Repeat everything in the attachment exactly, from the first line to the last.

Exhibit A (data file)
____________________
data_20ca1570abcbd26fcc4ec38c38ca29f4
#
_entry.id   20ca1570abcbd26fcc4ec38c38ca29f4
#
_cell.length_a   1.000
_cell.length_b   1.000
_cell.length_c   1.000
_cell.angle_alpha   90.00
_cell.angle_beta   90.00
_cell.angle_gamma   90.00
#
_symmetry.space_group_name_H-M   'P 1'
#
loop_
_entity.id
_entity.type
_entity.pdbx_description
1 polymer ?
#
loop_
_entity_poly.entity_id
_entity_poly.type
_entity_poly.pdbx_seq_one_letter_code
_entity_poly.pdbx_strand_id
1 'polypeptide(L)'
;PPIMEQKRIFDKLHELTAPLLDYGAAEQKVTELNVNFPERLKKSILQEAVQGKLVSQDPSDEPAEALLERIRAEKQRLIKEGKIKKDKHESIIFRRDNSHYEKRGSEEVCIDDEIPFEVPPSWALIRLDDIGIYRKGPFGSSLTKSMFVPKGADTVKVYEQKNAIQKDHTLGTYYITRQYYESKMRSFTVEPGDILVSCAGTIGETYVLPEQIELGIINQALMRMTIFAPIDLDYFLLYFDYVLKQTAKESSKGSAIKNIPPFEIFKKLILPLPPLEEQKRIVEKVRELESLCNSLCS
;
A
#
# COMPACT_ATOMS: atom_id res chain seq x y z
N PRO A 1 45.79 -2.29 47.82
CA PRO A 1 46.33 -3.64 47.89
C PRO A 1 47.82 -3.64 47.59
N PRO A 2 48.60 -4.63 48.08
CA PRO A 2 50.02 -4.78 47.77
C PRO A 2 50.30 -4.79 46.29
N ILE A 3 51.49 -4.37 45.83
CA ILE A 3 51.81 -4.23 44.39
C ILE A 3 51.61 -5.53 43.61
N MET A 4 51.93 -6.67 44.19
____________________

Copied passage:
data_20ca1570abcbd26fcc4ec38c38ca29f4
#
_entry.id   20ca1570abcbd26fcc4ec38c38ca29f4
#
_cell.length_a   1.000
_cell.length_b   1.000
_cell.length_c   1.000
_cell.angle_alpha   90.00
_cell.angle_beta   90.00
_cell.angle_gamma   90.00
#
_symmetry.space_group_name_H-M   'P 1'
#
loop_
_entity.id
_entity.type
_entity.pdbx_description
1 polymer ?
#
loop_
_entity_poly.entity_id
_entity_poly.type
_entity_poly.pdbx_seq_one_letter_code
_entity_poly.pdbx_strand_id
1 'polypeptide(L)'
;PPIMEQKRIFDKLHELTAPLLDYGAAEQKVTELNVNFPERLKKSILQEAVQGKLVSQDPSDEPAEALLERIRAEKQRLIKEGKIKKDKHESIIFRRDNSHYEKRGSEEVCIDDEIPFEVPPSWALIRLDDIGIYRKGPFGSSLTKSMFVPKGADTVKVYEQKNAIQKDHTLGTYYITRQYYESKMRSFTVEPGDILVSCAGTIGETYVLPEQIELGIINQALMRMTIFAPIDLDYFLLYFDYVLKQTAKESSKGSAIKNIPPFEIFKKLILPLPPLEEQKRIVEKVRELESLCNSLCS
;
A
#
# COMPACT_ATOMS: atom_id res chain seq x y z
N PRO A 1 45.79 -2.29 47.82
CA PRO A 1 46.33 -3.64 47.89
C PRO A 1 47.82 -3.64 47.59
N PRO A 2 48.60 -4.63 48.08
CA PRO A 2 50.02 -4.78 47.77
C PRO A 2 50.30 -4.79 46.29
N ILE A 3 51.49 -4.37 45.83
CA ILE A 3 51.81 -4.23 44.39
C ILE A 3 51.61 -5.53 43.61
N MET A 4 51.93 -6.67 44.19